I try to do nice things for others. I throw some money in the Ronald McDonald house box when we do drive thru (aka- 200 times a week), make canned donations and donate regularly to resale shops in our area. I am trying to teach my kids that giving to others will not only help people that need it, but it will bring joy in their own lives to know that they’ve made a difference. That said, I will never donate another stuffed animal as long as I live.
My daughter is a hoarder of anything filled with cotton or those tiny plastic beads that will most definitely cause cancer if consumed. She has 42 stuffed animals in her bed right now, and they are ALL special. They all have names, unique personalities and she WILL notice when one is missing.
Several months ago I decided it was time to deep clean her room. I knew what I was getting into but the amount of stuffed animals, books and tiny toy pieces stuffed under that girl’s bed was out of control. How does she even know what is under there?! I laid everything out for her and told her we were going to start a “keep”, “store” and “donate” pile. I explained VERY thoroughly what each of those categories meant.
I’ve seen Hoarders. I know how important it is to cut the cord on the attachment of “things” at an early age. I told her to be like Elsa- conceal it, don’t feel it, don’t let it show. Just let them GO. We started with the stuffed animals and somehow 90% of them ended up in the keep pile. One of the first things to end up in the donate pile, with out even a blink of her eyes was a purple striped sock monkey. Her exact words were “I don’t like him, he can go play with someone else”.
After a lot of convincing using tactics I learned from the counselors on TV, we had manageable sized keep, store and donate piles. Success!!! I packed up the donate items to put in our basement for a few months, juuuuuust in case she had a change of heart on something. I thought I was being SO smart.
A few weeks ago I dropped off that large load of goods to a local resale shop. It felt great to get that stuff out of my basement and into the hands of someone that could use it. In one of the boxes, stuffed way down at the bottom, was a certain purple striped sock monkey that I was certain would not be missed.
Last week, right before bedtime, I spent 2 hours comforting my sobbing 4 year old daughter because she couldn’t find her “soft monkey”. I could NOT figure out which of the 42 “keep” pile animals she was talking about. Then I finally realized it was the purple striped SOCK monkey that I donated. I told her that he was probably misplaced and we could look for him later. I prayed that she’d just forget about it but guess who she wanted to sleep with the following night? Guess who was crying for over an hour…SOBBING because she “missed that soft monkey and loved him times a million”.
I’ve never seen that girl even touch that freaking monkey. And there I was scouring the internet trying to find an exact replica of THE purple striped sock monkey. I couldn’t find it.
Then I checked eBay. Apparently this is where toys go to die. I FINALLY found one that wasn’t $400 and it even came with a blue stripped buddy. I gladly paid the $30 including shipping so that I wouldn’t have to deal with the uncontrollable sobbing of a child that has lost her best friend…that she only realized she loved when he was gone.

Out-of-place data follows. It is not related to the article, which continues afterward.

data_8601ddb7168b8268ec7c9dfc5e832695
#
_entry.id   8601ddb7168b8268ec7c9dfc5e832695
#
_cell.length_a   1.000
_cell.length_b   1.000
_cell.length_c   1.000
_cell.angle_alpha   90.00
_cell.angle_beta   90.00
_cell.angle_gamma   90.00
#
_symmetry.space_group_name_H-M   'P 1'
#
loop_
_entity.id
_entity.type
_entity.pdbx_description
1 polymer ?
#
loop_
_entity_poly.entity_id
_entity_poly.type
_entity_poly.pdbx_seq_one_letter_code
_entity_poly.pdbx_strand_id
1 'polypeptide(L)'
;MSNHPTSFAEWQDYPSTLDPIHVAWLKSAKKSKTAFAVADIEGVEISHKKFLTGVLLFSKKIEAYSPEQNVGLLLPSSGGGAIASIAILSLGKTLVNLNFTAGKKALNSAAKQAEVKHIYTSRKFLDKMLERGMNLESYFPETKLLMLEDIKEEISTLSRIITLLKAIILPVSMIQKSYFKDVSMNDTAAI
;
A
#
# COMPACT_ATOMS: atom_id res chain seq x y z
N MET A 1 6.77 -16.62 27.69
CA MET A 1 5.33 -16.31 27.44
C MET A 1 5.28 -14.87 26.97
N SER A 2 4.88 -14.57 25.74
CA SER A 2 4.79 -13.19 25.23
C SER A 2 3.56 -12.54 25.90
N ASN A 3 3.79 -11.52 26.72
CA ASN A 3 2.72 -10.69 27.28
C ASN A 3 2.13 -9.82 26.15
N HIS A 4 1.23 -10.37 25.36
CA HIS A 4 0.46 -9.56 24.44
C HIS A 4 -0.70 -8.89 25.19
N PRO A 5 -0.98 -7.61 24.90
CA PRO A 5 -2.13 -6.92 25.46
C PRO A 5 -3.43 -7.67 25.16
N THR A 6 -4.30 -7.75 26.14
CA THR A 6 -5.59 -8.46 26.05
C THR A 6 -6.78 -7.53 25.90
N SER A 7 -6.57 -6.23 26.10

I don’t sugar coat much or lie to my kids. When it is time to get a shot, I don’t tell them it won’t hurt. My daughter knows what a chicken nugget is. She knows that the spider is a goner at end of Charlotte’s Web. She’s learned the hard way that if you eat enough pancakes you will throw up. I let my kids learn their own lessons. It’s a school of hard knocks over here.
That said, I told her Santa has her striped monkey. It wasn’t my finest parent moment but I couldn’t stand the constant sobbing and heartbreak over this thing. The monkey wanted a friend for her brother and thought it would be a great idea to ask Santa about him. So, naturally, he traveled to the North Pole to bring a buddy home. I told her that I sent Santa an email and he replied back with a picture (from the eBay listing) showing that her beloved purple sock monkey was just fine and would be returning home soon. I was tangled in a web of lies and she TOTALLY bought it.
She went to sleep that night and I’m positive she dreamed of being reunited with her monkey. The monkeys arrived a few days later. I opened the package and called her into the kitchen. There are no words to describe what happened next so I’ll share with a photo-
Reunited and it feels so good. She hasn’t let the monkey out of her site since he’s been home.
I failed at providing a very valuable lesson. I should have told her that I donated him. That there was another child playing with the purple striped monkey. That the child might not have much but that her monkey was giving them so much joy. That he was probably their best friend and was being taken care of and loved. But I didn’t.
Instead I’ll save the lesson for when she’s older and has children of her own. When she looks around her house, more specifically under her 4 year old’s bed, and decides enough is enough. When she places the unloved stuffed animals in a box to donate and smartly hides them away thinking she’ll get away with it. I will tell her- just keep them. Get rid of the toys, but don’t get rid of those stuffed animals.
I also vow to purchase every one of my grandchildren NO LESS than 200 stuffed animals each. This will include the largest stuffed penguin I can find, at least 78 Beanie Babies and stuffed zoo gift shop animals that will need to have arms and legs sown on over and over again. And you better believe that both my daughter and son’s first born children will be receiving a certain purple or blue striped sock monkey because those two are in for life.
But first I must wash them, who knows where those monkeys have been.